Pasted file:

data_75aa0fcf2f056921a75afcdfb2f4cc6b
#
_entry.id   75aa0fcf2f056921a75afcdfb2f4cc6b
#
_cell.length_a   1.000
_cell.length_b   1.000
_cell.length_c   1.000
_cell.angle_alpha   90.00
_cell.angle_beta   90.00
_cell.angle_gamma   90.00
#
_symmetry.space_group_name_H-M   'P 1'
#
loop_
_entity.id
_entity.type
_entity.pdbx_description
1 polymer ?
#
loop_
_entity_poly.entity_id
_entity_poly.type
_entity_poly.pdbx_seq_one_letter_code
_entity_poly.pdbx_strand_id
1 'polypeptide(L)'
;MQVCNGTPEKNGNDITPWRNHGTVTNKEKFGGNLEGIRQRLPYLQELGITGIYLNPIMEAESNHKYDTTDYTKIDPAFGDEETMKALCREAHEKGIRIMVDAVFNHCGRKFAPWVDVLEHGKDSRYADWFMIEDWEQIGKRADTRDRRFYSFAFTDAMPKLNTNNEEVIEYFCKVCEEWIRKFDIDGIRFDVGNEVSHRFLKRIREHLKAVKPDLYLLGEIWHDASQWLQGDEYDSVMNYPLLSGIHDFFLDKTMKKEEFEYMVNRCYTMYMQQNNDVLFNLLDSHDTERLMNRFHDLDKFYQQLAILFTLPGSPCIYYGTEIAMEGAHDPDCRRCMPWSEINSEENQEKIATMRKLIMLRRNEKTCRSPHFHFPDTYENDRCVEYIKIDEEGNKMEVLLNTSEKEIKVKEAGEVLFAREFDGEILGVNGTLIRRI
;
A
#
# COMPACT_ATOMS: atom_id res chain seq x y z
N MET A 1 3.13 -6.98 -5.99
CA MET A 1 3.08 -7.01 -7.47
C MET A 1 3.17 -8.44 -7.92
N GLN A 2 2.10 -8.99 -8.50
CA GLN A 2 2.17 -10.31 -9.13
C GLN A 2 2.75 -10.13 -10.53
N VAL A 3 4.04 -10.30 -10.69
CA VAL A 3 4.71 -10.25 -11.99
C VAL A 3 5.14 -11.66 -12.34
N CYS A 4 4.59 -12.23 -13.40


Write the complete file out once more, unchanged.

data_75aa0fcf2f056921a75afcdfb2f4cc6b
#
_entry.id   75aa0fcf2f056921a75afcdfb2f4cc6b
#
_cell.length_a   1.000
_cell.length_b   1.000
_cell.length_c   1.000
_cell.angle_alpha   90.00
_cell.angle_beta   90.00
_cell.angle_gamma   90.00
#
_symmetry.space_group_name_H-M   'P 1'
#
loop_
_entity.id
_entity.type
_entity.pdbx_description
1 polymer ?
#
loop_
_entity_poly.entity_id
_entity_poly.type
_entity_poly.pdbx_seq_one_letter_code
_entity_poly.pdbx_strand_id
1 'polypeptide(L)'
;MQVCNGTPEKNGNDITPWRNHGTVTNKEKFGGNLEGIRQRLPYLQELGITGIYLNPIMEAESNHKYDTTDYTKIDPAFGDEETMKALCREAHEKGIRIMVDAVFNHCGRKFAPWVDVLEHGKDSRYADWFMIEDWEQIGKRADTRDRRFYSFAFTDAMPKLNTNNEEVIEYFCKVCEEWIRKFDIDGIRFDVGNEVSHRFLKRIREHLKAVKPDLYLLGEIWHDASQWLQGDEYDSVMNYPLLSGIHDFFLDKTMKKEEFEYMVNRCYTMYMQQNNDVLFNLLDSHDTERLMNRFHDLDKFYQQLAILFTLPGSPCIYYGTEIAMEGAHDPDCRRCMPWSEINSEENQEKIATMRKLIMLRRNEKTCRSPHFHFPDTYENDRCVEYIKIDEEGNKMEVLLNTSEKEIKVKEAGEVLFAREFDGEILGVNGTLIRRI
;
A
#
# COMPACT_ATOMS: atom_id res chain seq x y z
N MET A 1 3.13 -6.98 -5.99
CA MET A 1 3.08 -7.01 -7.47
C MET A 1 3.17 -8.44 -7.92
N GLN A 2 2.10 -8.99 -8.50
CA GLN A 2 2.17 -10.31 -9.13
C GLN A 2 2.75 -10.13 -10.53
N VAL A 3 4.04 -10.30 -10.69
CA VAL A 3 4.71 -10.25 -11.99
C VAL A 3 5.14 -11.66 -12.34
N CYS A 4 4.59 -12.23 -13.40